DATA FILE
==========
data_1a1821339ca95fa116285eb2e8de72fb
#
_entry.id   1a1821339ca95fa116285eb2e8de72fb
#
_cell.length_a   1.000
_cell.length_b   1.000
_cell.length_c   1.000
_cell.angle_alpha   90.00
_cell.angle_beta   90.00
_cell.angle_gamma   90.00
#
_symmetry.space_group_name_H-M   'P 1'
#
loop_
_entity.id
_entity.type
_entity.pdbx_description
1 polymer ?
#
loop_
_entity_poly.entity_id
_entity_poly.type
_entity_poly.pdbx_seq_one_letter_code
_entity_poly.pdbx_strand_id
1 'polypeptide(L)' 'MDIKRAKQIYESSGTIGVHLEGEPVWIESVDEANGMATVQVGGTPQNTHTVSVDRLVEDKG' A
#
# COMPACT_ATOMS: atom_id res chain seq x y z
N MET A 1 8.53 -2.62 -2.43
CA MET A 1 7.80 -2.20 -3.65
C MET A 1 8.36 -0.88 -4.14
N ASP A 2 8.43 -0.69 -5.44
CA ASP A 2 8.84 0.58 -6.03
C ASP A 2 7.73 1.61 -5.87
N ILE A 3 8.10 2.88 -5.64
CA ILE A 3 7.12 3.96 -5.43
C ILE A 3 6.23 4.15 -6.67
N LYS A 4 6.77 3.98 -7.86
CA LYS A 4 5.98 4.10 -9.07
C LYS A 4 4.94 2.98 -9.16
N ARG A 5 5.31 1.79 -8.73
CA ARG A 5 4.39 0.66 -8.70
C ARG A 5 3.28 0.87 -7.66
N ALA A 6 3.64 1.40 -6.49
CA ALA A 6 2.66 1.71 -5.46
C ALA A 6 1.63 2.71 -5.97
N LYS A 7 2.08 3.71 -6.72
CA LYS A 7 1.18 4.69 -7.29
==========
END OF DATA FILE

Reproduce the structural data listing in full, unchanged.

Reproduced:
data_1a1821339ca95fa116285eb2e8de72fb
#
_entry.id   1a1821339ca95fa116285eb2e8de72fb
#
_cell.length_a   1.000
_cell.length_b   1.000
_cell.length_c   1.000
_cell.angle_alpha   90.00
_cell.angle_beta   90.00
_cell.angle_gamma   90.00
#
_symmetry.space_group_name_H-M   'P 1'
#
loop_
_entity.id
_entity.type
_entity.pdbx_description
1 polymer ?
#
loop_
_entity_poly.entity_id
_entity_poly.type
_entity_poly.pdbx_seq_one_letter_code
_entity_poly.pdbx_strand_id
1 'polypeptide(L)' 'MDIKRAKQIYESSGTIGVHLEGEPVWIESVDEANGMATVQVGGTPQNTHTVSVDRLVEDKG' A
#
# COMPACT_ATOMS: atom_id res chain seq x y z
N MET A 1 8.53 -2.62 -2.43
CA MET A 1 7.80 -2.20 -3.65
C MET A 1 8.36 -0.88 -4.14
N ASP A 2 8.43 -0.69 -5.44
CA ASP A 2 8.84 0.58 -6.03
C ASP A 2 7.73 1.61 -5.87
N ILE A 3 8.10 2.88 -5.64
CA ILE A 3 7.12 3.96 -5.43
C ILE A 3 6.23 4.15 -6.67
N LYS A 4 6.77 3.98 -7.86
CA LYS A 4 5.98 4.10 -9.07
C LYS A 4 4.94 2.98 -9.16
N ARG A 5 5.31 1.79 -8.73
CA ARG A 5 4.39 0.66 -8.70
C ARG A 5 3.28 0.87 -7.66
N ALA A 6 3.64 1.40 -6.49
CA ALA A 6 2.66 1.71 -5.46
C ALA A 6 1.63 2.71 -5.97
N LYS A 7 2.08 3.71 -6.72
CA LYS A 7 1.18 4.69 -7.29